Engendering communities

 
By Archana Prasad
Published: Thursday 15 April 2004

-- livelihood and gender: equity in community resource management Sumi Krishna eds Sage Publications New Delhi 2004 Rs 680

Gender concerns in livelihood studies have become commonplace with most scholars questioning the existence of an egalitarian community. Feminist scholars argue that traditional codes do not take care of gender concerns in natural resource management. They accept that autonomous control of the community over natural resources is the best mechanism for decentralised sustainable resource use, even as they critique the idea of the community. The main issue however, is how women can be made more powerful within the community. Sumi Krishna's book Livelihood and Gender toes this line of scholarship but differs from other such works in the methodology of analysis.

According to Krishna, the book is an attempt at presenting a "genderscape" of community rights focusing largely on: traditional resource use practices, their impact on gender relations and their links with the larger changing patterns of resource use and control.

The book, which is largely a revised reprint of the articles in the Indian Journal of Gender Studies (vol 8, no 2, 2001-02) special issue on 'gender and community rights', has four sections. The first section is on field interventions and includes caste studies alongside a theoretical overview of participatory development in watershed management in India. The second is on gender needs and natural resource use patterns. A serious omission in this section is the issue of globalisation and its gendered impact. It is especially glaring since most of the field studies included were conducted during the period of economic liberalisation.

The third section is a critique of customary gender ideologies. Sumi Krishna's article on the matrilineal society of Arunachal Pradesh and Mizoram is undeniably the highpoint of this section and provides a much-needed critique of the matrilineal society. However, even here some fundamental questions remain unanswered. For instance, can reforming of community and customary systems lead to empowerment of women? If not, what are the other possible organisational forms that can lead to a truly egalitarian system of resource control and management?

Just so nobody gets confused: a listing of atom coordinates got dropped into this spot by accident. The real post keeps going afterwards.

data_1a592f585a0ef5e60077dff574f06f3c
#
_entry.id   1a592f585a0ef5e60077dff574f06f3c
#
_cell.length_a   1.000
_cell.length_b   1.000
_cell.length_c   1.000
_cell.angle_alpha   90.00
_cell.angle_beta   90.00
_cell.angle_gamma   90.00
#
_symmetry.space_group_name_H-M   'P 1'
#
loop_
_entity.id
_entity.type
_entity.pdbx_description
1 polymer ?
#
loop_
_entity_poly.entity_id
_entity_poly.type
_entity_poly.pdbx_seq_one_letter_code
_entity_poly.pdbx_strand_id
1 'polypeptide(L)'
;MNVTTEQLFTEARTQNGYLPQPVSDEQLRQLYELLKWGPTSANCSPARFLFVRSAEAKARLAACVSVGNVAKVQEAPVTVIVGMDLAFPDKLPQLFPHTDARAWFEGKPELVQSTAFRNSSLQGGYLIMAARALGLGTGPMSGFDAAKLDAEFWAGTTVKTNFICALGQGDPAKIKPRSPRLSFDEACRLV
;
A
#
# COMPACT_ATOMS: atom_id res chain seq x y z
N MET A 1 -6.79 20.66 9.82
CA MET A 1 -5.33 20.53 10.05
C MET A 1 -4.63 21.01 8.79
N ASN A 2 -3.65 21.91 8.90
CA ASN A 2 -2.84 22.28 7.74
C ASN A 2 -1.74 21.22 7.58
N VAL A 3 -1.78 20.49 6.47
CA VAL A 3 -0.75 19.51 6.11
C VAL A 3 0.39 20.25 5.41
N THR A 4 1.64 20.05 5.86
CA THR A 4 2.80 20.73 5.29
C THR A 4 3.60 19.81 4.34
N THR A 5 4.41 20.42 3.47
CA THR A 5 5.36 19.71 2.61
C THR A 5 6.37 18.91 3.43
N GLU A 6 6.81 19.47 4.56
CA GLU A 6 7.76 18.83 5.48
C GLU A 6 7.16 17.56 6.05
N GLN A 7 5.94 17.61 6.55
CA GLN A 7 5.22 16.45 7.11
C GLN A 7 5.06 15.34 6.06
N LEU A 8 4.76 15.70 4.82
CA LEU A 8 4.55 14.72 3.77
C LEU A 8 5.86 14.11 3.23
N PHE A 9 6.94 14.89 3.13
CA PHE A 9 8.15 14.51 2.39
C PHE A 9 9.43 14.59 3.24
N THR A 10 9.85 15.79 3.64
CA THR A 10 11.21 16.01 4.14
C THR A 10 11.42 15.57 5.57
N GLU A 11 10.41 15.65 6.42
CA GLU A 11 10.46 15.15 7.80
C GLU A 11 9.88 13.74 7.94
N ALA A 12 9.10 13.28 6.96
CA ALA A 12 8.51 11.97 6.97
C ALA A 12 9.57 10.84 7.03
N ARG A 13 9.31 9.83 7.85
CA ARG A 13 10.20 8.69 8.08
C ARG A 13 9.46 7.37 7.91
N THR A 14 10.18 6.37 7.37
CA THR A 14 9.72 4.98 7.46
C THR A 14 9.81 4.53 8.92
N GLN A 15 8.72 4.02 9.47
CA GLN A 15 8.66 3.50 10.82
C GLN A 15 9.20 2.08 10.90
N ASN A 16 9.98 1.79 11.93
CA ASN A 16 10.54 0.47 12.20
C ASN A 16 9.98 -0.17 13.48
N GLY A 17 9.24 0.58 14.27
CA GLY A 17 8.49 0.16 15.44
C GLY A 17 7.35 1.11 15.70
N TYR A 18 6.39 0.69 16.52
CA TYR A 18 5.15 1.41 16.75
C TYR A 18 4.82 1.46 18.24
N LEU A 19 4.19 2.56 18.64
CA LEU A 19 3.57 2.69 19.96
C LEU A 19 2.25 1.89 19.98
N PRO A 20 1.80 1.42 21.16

The last section reflects on questions of agency and empowerment and includes case studies from Himachal Pradesh and Bihar. The afterword comprises Sumi Krishna's interview with feminist scholar Vina Mazumdar.

Overall, the book is impressive in scope and scale, and provides an interesting medley of case studies. But the theoretical framework fails to provide fresh insights as to how the women's movement can respond to the agrarian crisis. Moreover, the view that community institutions are more gender-friendly seems over-determined. This leads to a deliberate omission of the central question of what types of organisational innovations are needed to create conditions for a gender-friendly social, cultural and economic environment.

Archana Prasad is a fellow, Nehru Memorial Museum and Library

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